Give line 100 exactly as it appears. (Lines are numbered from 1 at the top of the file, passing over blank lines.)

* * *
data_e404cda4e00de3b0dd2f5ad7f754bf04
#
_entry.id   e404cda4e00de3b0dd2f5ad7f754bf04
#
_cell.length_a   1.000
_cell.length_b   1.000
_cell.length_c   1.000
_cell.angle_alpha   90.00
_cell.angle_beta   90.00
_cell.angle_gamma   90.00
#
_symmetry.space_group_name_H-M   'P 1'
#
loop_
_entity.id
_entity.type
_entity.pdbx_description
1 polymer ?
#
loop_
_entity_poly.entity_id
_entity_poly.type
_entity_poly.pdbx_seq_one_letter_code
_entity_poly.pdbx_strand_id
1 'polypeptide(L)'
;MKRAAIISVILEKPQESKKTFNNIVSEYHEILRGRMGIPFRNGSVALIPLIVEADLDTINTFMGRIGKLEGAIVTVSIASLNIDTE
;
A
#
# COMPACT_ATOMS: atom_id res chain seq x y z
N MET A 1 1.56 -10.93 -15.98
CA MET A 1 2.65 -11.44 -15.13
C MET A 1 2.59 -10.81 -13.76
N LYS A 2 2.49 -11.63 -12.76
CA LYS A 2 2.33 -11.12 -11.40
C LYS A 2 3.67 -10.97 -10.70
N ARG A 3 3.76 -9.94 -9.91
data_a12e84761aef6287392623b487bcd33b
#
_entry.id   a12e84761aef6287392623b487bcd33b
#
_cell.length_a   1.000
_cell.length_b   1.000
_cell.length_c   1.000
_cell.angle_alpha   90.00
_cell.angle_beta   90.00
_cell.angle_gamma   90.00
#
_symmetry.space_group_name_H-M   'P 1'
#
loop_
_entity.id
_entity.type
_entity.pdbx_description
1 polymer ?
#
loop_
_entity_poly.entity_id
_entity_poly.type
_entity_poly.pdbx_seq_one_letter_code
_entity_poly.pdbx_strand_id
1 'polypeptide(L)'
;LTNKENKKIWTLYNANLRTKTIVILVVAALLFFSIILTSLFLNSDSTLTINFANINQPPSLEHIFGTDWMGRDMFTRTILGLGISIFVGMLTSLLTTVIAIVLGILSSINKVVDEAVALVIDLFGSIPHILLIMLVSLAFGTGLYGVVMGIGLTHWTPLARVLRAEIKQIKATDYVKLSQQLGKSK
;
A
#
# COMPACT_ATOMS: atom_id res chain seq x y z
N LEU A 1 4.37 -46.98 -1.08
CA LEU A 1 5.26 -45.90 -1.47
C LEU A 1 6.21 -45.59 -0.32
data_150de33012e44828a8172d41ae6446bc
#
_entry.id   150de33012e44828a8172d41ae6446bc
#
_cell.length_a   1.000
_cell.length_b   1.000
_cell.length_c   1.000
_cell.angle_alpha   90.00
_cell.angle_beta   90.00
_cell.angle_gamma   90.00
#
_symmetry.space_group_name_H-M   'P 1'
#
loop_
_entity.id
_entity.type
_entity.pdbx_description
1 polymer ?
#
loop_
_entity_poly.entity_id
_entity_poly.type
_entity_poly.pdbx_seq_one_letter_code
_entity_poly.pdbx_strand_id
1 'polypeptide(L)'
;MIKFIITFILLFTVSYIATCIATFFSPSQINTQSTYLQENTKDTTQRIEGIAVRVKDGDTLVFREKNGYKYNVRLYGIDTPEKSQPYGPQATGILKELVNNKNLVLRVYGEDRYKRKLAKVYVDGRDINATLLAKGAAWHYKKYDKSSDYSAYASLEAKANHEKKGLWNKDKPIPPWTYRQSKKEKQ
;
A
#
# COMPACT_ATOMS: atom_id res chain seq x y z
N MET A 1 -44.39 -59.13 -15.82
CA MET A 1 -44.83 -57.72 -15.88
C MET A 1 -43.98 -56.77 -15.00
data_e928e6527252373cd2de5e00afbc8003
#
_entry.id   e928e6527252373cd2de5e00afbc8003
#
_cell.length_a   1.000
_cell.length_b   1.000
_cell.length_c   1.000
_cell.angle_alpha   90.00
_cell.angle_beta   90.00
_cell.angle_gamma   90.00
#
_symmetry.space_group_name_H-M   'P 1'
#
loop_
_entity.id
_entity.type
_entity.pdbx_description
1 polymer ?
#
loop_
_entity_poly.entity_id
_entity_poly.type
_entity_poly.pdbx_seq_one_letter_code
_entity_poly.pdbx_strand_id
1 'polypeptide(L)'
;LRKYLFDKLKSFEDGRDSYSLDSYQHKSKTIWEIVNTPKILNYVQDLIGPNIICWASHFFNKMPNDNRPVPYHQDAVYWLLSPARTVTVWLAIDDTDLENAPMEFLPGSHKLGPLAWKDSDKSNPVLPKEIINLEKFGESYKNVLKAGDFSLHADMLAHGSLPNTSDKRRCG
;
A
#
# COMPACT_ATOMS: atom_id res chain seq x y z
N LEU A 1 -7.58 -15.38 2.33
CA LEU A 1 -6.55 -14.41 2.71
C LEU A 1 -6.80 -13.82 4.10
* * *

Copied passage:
# COMPACT_ATOMS: atom_id res chain seq x y z